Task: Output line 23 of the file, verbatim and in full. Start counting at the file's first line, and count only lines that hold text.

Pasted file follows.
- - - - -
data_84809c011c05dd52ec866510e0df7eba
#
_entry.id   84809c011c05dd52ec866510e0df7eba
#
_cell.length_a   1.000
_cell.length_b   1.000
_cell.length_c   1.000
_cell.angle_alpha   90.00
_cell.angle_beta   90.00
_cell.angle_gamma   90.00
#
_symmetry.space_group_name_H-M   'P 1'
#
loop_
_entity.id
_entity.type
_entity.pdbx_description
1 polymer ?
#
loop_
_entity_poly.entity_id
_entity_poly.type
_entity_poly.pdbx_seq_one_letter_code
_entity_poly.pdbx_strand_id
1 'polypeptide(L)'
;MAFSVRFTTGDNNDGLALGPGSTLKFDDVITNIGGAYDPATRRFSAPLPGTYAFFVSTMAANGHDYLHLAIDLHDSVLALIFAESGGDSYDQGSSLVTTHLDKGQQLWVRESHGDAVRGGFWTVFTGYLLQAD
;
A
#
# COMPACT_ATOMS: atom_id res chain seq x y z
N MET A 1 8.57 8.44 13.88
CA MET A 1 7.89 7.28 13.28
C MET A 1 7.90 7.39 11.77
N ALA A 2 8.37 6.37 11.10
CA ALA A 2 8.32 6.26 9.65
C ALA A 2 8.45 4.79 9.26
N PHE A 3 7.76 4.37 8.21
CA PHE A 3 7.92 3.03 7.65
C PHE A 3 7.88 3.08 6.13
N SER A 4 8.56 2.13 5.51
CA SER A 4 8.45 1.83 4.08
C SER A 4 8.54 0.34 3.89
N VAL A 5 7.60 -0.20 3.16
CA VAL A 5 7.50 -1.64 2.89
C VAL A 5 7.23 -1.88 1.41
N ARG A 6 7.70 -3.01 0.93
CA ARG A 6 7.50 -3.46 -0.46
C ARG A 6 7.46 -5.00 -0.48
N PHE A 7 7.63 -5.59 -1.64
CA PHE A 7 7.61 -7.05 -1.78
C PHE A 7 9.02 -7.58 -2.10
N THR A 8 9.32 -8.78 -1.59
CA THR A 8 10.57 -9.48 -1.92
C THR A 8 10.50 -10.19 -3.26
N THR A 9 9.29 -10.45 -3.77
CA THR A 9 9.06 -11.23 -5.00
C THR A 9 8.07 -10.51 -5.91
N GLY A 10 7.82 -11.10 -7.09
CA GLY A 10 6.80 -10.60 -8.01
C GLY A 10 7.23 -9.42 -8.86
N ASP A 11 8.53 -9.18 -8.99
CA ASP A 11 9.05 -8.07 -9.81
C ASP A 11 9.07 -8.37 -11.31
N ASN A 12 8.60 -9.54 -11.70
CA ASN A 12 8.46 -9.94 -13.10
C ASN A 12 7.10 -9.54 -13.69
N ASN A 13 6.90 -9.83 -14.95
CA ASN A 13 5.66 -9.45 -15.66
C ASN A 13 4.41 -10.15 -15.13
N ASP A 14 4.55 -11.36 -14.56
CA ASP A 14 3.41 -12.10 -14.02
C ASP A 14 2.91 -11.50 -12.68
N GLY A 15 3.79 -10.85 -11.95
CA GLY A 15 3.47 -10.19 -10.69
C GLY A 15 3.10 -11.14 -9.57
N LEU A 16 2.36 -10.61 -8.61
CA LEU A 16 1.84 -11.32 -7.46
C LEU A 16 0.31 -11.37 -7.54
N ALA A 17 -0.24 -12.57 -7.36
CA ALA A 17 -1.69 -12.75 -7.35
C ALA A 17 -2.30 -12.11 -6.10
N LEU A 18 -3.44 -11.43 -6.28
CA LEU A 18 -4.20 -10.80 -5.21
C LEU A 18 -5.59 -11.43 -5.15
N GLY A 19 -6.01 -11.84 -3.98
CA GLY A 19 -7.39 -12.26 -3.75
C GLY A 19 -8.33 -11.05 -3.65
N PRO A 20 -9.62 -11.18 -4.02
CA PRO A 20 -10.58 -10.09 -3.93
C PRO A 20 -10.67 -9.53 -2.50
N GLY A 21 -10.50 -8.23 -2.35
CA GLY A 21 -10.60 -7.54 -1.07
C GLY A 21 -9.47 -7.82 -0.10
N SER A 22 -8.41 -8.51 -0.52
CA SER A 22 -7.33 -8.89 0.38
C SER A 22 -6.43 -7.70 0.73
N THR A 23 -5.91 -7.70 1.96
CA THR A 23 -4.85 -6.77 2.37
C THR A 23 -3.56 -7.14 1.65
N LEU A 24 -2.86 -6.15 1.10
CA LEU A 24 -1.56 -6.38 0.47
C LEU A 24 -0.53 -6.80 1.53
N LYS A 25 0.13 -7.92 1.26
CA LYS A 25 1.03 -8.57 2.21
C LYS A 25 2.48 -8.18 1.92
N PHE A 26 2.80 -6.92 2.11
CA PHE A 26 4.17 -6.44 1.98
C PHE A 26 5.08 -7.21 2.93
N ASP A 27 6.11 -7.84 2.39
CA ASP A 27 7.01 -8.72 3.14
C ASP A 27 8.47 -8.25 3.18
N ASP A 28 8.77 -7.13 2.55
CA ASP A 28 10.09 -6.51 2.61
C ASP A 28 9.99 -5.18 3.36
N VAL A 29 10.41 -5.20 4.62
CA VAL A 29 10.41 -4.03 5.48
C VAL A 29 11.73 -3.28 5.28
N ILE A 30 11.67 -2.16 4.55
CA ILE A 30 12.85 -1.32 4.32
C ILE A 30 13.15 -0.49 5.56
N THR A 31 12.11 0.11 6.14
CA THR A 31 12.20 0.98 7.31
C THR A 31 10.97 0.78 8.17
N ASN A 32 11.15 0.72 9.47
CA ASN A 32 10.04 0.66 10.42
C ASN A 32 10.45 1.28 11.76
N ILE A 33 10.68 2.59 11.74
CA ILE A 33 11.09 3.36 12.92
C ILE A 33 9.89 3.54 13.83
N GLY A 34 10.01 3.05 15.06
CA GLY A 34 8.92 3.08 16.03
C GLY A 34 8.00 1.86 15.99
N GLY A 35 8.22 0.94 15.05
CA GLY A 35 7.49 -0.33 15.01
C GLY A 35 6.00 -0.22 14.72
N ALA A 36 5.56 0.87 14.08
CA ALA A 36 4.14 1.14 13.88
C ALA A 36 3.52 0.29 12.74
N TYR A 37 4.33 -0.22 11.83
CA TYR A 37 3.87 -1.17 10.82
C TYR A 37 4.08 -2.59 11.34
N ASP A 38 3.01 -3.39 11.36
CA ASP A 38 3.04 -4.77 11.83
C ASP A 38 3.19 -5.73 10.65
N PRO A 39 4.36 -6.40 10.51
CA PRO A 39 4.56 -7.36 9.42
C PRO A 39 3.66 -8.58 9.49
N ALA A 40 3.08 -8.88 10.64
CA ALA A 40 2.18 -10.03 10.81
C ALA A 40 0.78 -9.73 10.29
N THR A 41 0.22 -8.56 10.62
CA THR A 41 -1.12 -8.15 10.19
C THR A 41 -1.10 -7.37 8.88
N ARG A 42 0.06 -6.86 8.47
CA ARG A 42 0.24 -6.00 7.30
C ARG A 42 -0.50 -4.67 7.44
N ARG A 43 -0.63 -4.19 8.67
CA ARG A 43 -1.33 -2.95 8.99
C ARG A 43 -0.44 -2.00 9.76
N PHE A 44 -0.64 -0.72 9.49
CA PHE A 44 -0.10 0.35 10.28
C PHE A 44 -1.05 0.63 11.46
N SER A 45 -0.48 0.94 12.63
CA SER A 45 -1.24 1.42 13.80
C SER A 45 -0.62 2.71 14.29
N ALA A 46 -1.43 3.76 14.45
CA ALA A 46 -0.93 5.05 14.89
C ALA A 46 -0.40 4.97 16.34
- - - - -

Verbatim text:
_entity_poly.pdbx_seq_one_letter_code